A Wildflower in the ‘Wheelderness’

A Wildflower in the ‘Wheelderness’

We are all affected by changes that call for us to acclimate to the seasons of our lives.

Year after year, a wildflower finds its place under the sun. Spry leaves will droop in heavy sorrow during the drenching spring rains. A sturdy stem will bend in summer whirlwinds that dishevel the flower’s petals, but rebound in triumphant revival. 

From time to time, the wildflower might be trampled beneath the thumping paws of a woodland creature on the run. Still, a wayward backpacker will stop for an awestruck moment in admiration of the charming bloom before trailing on. As a wildflower weathers the elements of its landscape, its story will always tell of thriving in sun-soaked afternoons.

My story began in the heart of Wisconsin during that lovable decade defined by boomboxes, geometrical shoulder pads under sweaters, jazzercise, and really big hair. As an infant, I met all the typical milestones of development, until the ticking of the clock signaled my body to walk on its own. It simply didn’t happen; that’s when my parents began to worry. I was diagnosed with SMA type 2 at 18 months old.

Months of testing eventually revealed a neuromuscular disorder; but in 1987, the medical climate was not as saturated with knowledge about SMA as it is today. During childhood, it appeared my strength level aligned with a stronger type 2 on the physical spectrum of SMA. I like to introduce myself to my mates in the SMA community (SMAtes) as Katie, SMA type 2.6 — and they usually understand exactly what I mean.

Where you fit along the SMA spectrum can be difficult to articulate. Those of us who fall into the same broad category may display differences in physical function, so our abilities and caregiving needs can vary greatly.

As time rolled on, so did I. I began piloting a power wheelchair during my toddler years. I grew up in a tiny town where I was the only kid with a physical disability who attended mainstream classes. (As you might imagine, that scenario in itself lends for some pretty interesting storytelling.) 

Over years of being immersed in the beauty of the Great Lakes region, I developed a deep appreciation for the splendor of the natural world and a strong connection to the outdoors. 

Fast-forward to the present day. I’ve meandered a winding route of detours, alluring roadside attractions, highlands, valleys, and uncharted territories. Becoming an adult burdens us with responsibilities and expectations, but also allows us to choose our paths. 

From a young age, we are pressed to answer the question of what we want to be in life. After much contemplation, I decided long ago that I didn’t want to be only one thing. Do any of us, really?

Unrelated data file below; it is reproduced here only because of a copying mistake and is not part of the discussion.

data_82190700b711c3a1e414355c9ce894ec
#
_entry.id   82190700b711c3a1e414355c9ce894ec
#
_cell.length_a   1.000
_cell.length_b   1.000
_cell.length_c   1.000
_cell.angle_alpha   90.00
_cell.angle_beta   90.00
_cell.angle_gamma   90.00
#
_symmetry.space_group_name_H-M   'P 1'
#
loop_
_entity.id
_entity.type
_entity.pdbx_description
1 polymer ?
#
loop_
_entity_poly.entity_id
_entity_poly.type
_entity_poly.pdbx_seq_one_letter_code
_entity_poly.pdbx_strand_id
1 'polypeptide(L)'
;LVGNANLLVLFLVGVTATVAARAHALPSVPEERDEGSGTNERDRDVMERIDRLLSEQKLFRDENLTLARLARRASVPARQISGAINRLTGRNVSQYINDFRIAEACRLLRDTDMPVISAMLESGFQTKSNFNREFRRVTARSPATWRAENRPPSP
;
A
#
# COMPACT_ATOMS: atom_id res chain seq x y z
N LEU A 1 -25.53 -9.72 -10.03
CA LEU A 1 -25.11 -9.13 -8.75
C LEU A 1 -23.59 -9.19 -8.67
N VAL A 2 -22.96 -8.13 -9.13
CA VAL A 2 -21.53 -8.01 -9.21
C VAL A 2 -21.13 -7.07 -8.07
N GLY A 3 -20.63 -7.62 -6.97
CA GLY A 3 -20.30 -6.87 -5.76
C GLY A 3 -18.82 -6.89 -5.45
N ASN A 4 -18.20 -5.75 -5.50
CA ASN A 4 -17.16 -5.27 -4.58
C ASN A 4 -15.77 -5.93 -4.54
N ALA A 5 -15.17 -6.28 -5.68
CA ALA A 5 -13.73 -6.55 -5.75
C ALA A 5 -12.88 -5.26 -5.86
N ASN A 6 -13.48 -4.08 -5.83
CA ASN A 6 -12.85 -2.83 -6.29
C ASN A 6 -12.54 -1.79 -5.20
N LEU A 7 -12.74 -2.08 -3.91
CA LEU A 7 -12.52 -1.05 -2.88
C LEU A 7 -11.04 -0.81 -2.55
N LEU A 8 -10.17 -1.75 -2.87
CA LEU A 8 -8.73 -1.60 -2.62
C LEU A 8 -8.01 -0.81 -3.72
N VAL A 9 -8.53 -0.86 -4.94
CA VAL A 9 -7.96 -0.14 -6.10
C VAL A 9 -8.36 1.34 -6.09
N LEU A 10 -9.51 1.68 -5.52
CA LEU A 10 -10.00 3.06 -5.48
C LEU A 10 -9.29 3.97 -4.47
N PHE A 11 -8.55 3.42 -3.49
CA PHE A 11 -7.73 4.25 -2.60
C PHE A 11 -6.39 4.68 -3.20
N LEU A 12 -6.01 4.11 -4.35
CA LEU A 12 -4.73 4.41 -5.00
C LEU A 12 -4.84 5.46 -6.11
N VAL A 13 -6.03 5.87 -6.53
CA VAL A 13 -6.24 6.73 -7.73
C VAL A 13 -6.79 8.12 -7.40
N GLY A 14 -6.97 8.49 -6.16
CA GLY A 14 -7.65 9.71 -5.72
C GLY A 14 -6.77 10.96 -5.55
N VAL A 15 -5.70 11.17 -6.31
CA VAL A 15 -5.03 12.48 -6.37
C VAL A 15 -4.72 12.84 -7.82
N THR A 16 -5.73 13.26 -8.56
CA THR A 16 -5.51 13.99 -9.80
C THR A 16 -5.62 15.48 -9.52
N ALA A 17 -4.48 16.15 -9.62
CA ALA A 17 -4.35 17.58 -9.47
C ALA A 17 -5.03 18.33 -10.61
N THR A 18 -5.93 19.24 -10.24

Understanding the circuits we travel throughout life has often piqued my interest; fittingly, the curtains of my college years closed with a background in Human Development & Family Studies. My past experience includes working in healthcare; leading a support group for individuals and families coping with an array of neuromuscular diseases; and writing about accessible recreation across Wisconsin.

Through it all, my connection with nature held true, soundly planted within my soul. My heart was fortunate to find a companion named Andy who shares the same zest for the wilderness. Discovering the accessibility of the outdoors became my pastime of choice, and I wanted to leave the wheel prints of my purple Permobil (named Violet) wherever they could possibly go. Not only did I wish to continue exploring as an adaptive recreation enthusiast, but I wanted to share my knowledge with others who cope with mobility challenges.

When I engage in adaptive recreation, I am in my element, feeling free and adventuring in my very own way. SMA can feel like the glacial grip of a ruthless giant, thrusting us into the shadows. But I have found that life isn’t about scrambling around after scattered flecks of happiness that are dimly glinting on the ground. It’s about grasping onto the sources of light that cast enough radiance over the vista of my life to keep the SMA shadowlands at bay.

Those of us with SMA are as different in our life paths and backgrounds as an entire field of wildflowers, yet we journey along a common thread. I am grateful to be a part of this community, and I invite you to join me in a reflection of ventures under my column, “A Wildflower in the Wheelderness.” May we flourish together in our place under the sun.

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Note: SMA News Today is strictly a news and information website about the disease. It does not provide medical advice, diagnosis, or treatment. This content is not intended to be a substitute for professional medical advice, diagnosis, or treatment. Always seek the advice of your physician or other qualified health provider with any questions you may have regarding a medical condition. Never disregard professional medical advice or delay in seeking it because of something you have read on this website. The opinions expressed in this column are not those of SMA News Today, or its parent company, BioNews Services, and are intended to spark discussion about issues pertaining to spinal muscular atrophy.

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